Analog Moon: Transcendent Men
Winner of the 1999 National Medal of Technology and Innovation, technology futurist Ray Kurzweil has some controversial – and inspiring – ideas. Kurzweil is an outspoken theorist who believes that before this century is over, Earth will see development of a hybrid human-machine civilization. In popular entertainment, that idea can be taken in several directions; the Sci-Fi Channel’s Battlestar Galactica series explored a dark, dystopian version of those concepts; a brighter, decidedly more positive take on Kurzweil’s ideas can be found on IO, the latest album from Asheville-based group Analog Moon. The group premiered the work with an album release performance at Asheville’s Mothlight on September 23.
“I had seen Transcendent Man, the documentary about Ray Kurzweil,” recalls Analog Moon songwriter/musician Todd Britton. He thought that Kurzweil’s ideas about the future would make a fun concept for an album, especially if he could “take it in a sci-fi direction, as opposed to [basing it upon] the actual scientific papers.”
When futuristic concepts are addressed in music, synthesizers are usually nearby. And while earlier Analog Moon albums – four released between 2005 and 2010 – featured a conventional guitar/bass/drums/keyboards lineup, for the new record, Britton built the music around synthesizers and drum machines.
Britton says that the synthesizer direction also grew out of necessity. The group had been sharing a drummer with another band. “He was pretty busy,” says Britton, “so we did some shows a little more stripped-down.” They tried an acoustic format, eventually adding a drum machine. “We were arranging some of our older songs that way,” he says, and the new sound influenced the music Britton was writing. “And at the same time, I was reading up a little bit about artificial intelligence.”
The songs on IO aren’t bloodless or foreboding machine-created works. And in fact there’s plenty of guitar on the record. “Sometimes I will get a [song] idea just from playing around, twiddling knobs on synthesizers,” Britton says, “but generally I get the musical foundation of the song on an acoustic guitar. It’s hard to pull that out once that song is written.”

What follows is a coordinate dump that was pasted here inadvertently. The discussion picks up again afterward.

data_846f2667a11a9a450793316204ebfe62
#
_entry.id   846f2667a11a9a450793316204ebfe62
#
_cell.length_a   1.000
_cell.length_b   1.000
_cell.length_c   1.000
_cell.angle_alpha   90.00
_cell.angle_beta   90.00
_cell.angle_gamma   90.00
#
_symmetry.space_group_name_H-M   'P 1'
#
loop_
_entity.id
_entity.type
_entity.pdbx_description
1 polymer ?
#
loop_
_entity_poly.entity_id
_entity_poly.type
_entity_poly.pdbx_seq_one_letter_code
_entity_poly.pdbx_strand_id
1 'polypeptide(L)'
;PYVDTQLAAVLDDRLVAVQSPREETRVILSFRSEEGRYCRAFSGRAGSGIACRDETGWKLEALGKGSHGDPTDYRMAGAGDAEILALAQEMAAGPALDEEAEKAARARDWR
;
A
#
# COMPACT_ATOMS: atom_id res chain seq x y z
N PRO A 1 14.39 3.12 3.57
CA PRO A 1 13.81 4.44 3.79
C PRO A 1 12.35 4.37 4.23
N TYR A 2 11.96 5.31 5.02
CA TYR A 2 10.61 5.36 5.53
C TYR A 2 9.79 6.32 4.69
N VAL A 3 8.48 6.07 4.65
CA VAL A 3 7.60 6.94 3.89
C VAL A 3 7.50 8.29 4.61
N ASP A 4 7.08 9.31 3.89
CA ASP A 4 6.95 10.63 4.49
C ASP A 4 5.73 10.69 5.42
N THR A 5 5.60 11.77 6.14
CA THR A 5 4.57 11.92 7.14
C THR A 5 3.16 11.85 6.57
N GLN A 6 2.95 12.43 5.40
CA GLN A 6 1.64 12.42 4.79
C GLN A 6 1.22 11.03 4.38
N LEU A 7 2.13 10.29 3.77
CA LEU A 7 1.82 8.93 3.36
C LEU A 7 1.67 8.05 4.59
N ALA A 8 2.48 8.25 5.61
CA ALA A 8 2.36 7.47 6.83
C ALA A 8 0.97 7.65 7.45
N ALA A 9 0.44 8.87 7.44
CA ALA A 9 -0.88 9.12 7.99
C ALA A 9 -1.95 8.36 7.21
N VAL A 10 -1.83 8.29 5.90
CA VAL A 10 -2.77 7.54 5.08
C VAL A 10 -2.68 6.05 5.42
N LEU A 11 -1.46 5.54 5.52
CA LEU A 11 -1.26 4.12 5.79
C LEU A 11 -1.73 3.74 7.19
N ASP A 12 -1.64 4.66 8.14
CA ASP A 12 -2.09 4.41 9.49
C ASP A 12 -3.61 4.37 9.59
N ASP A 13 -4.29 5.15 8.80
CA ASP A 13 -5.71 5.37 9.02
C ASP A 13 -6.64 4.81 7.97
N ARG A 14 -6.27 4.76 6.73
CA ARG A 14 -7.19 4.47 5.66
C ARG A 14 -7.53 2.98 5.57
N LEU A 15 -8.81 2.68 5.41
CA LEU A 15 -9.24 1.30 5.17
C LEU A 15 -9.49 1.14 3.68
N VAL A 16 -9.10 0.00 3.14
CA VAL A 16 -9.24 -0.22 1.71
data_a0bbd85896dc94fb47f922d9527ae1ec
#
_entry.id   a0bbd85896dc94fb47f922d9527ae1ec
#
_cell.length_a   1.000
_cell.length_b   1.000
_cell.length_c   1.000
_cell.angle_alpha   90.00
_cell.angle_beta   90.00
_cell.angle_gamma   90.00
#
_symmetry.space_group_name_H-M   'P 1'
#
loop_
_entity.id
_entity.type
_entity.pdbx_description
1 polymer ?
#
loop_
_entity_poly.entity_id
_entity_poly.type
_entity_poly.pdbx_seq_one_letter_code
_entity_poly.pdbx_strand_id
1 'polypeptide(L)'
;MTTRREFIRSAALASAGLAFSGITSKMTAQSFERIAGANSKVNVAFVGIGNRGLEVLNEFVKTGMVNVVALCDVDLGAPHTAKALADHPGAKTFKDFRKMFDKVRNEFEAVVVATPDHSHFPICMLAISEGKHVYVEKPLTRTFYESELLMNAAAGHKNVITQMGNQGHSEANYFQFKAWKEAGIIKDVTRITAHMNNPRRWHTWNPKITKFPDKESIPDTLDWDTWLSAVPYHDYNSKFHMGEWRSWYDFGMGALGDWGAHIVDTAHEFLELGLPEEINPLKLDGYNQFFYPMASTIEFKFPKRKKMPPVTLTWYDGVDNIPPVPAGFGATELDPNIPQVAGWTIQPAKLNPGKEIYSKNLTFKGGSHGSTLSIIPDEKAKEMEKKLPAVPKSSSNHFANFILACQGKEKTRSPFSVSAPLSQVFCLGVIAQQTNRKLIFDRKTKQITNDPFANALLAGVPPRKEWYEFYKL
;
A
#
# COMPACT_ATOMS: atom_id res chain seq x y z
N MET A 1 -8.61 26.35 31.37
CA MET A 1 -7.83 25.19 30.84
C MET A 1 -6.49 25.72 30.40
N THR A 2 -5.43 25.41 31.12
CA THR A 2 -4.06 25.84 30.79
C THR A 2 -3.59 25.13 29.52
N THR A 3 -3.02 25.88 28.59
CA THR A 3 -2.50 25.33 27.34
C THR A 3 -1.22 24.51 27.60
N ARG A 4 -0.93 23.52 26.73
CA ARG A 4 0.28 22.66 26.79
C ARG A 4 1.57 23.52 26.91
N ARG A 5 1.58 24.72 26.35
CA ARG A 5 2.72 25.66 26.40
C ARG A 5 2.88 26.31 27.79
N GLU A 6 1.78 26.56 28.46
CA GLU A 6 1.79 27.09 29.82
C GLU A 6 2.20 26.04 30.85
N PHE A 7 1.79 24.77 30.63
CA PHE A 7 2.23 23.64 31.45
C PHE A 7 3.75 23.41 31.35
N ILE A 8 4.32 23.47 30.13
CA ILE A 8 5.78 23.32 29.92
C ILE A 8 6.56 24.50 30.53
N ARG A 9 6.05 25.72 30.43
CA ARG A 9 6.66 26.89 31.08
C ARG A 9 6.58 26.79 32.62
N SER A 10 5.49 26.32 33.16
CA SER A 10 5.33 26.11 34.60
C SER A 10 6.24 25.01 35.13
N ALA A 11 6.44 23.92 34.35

The group has been focusing intently on development and completion of IO. “We laid back from playing a lot of live shows,” Britton says. “We were only doing maybe three or four a year for the last couple of years.” But they have performed the IO material onstage in various forms; those experiences helped tighten up the songs. And because the loud-quiet-loud dynamic that works on a rock, jazz or progressive album doesn’t always translate to a stage, the live versions will differ a bit from what’s on the album. “We’ll notice maybe that [a particular section] doesn’t really shine when we do something in a big loud room full of people,” he says, “so quiet parts have to be finagled to work in a live setting.”
The album sessions featured only founding member Britton (on vocals, synths, guitars, bass, drum machines and samples) and Josh Sullivan on synthesizers, keyboards and vocals. Gearing up for live performance, Analog Moon recently added bassist Matt Gentling (formerly of Archers of Loaf and Superchunk) to round out their sound. But they still don’t use a drummer.
Britton says that while using drum machines has its freeing qualities (“you can schedule practice and shows without having [to work out schedules of] another person,” he laughs), it can be limiting. “Having a bass player makes you miss the drums, too,” he admits, “because they go hand in hand.” But in the end – at least for now – the drum samples make sense. “They bring a kind of retro feel to some of the tracks,” Britton says. “It gives them a certain sort of mechanical feel that works for this concept album.”
While the upcoming album premiere show at the Mothlight will focus on IO, some favorites from Analog Moon’s back catalog will find their way into the set, too, slightly recast to fit the new instrumental format. “Timmy’s Got a Grudge” was originally on the group’s 2007 album AM Radio, and it remains a popular live number. Still, Britton says that “We’re really focusing on the new stuff; I’m not sure we’ll really try to force a square peg into a round hole for everything.”
Britton believes that there’s a place for a concept album like IO in today’s download and playlist culture. “I hope that people can listen to it all the way through,” he says. The group did put what they consider single-sounding cuts on the album, “but we kind of buried them in favor of having the album be cohesive and flowing from A to Z.” He laughs and adds, “If we put all the best songs in the beginning, I feel like people would listen to the first couple songs and then turn it off.”